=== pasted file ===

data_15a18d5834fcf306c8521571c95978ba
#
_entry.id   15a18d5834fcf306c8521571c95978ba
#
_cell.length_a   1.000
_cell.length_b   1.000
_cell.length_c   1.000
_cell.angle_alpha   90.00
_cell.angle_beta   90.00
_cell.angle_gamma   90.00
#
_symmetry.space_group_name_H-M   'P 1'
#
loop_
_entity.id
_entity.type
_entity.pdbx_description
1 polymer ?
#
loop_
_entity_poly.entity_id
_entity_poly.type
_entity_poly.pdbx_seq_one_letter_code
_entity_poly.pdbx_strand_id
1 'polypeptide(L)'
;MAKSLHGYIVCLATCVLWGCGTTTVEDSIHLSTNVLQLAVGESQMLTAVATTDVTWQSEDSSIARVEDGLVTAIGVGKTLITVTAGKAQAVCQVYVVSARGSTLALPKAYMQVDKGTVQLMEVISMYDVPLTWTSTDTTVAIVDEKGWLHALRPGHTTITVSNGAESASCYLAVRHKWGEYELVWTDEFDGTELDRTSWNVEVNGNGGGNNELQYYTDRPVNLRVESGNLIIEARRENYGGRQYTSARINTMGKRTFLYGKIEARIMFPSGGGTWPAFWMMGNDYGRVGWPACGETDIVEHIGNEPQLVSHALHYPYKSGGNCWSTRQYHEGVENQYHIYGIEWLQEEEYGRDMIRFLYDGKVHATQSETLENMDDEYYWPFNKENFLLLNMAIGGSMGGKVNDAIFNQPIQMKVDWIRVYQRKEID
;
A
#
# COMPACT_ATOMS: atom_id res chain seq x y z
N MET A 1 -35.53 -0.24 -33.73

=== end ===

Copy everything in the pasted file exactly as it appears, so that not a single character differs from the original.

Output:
data_15a18d5834fcf306c8521571c95978ba
#
_entry.id   15a18d5834fcf306c8521571c95978ba
#
_cell.length_a   1.000
_cell.length_b   1.000
_cell.length_c   1.000
_cell.angle_alpha   90.00
_cell.angle_beta   90.00
_cell.angle_gamma   90.00
#
_symmetry.space_group_name_H-M   'P 1'
#
loop_
_entity.id
_entity.type
_entity.pdbx_description
1 polymer ?
#
loop_
_entity_poly.entity_id
_entity_poly.type
_entity_poly.pdbx_seq_one_letter_code
_entity_poly.pdbx_strand_id
1 'polypeptide(L)'
;MAKSLHGYIVCLATCVLWGCGTTTVEDSIHLSTNVLQLAVGESQMLTAVATTDVTWQSEDSSIARVEDGLVTAIGVGKTLITVTAGKAQAVCQVYVVSARGSTLALPKAYMQVDKGTVQLMEVISMYDVPLTWTSTDTTVAIVDEKGWLHALRPGHTTITVSNGAESASCYLAVRHKWGEYELVWTDEFDGTELDRTSWNVEVNGNGGGNNELQYYTDRPVNLRVESGNLIIEARRENYGGRQYTSARINTMGKRTFLYGKIEARIMFPSGGGTWPAFWMMGNDYGRVGWPACGETDIVEHIGNEPQLVSHALHYPYKSGGNCWSTRQYHEGVENQYHIYGIEWLQEEEYGRDMIRFLYDGKVHATQSETLENMDDEYYWPFNKENFLLLNMAIGGSMGGKVNDAIFNQPIQMKVDWIRVYQRKEID
;
A
#
# COMPACT_ATOMS: atom_id res chain seq x y z
N MET A 1 -35.53 -0.24 -33.73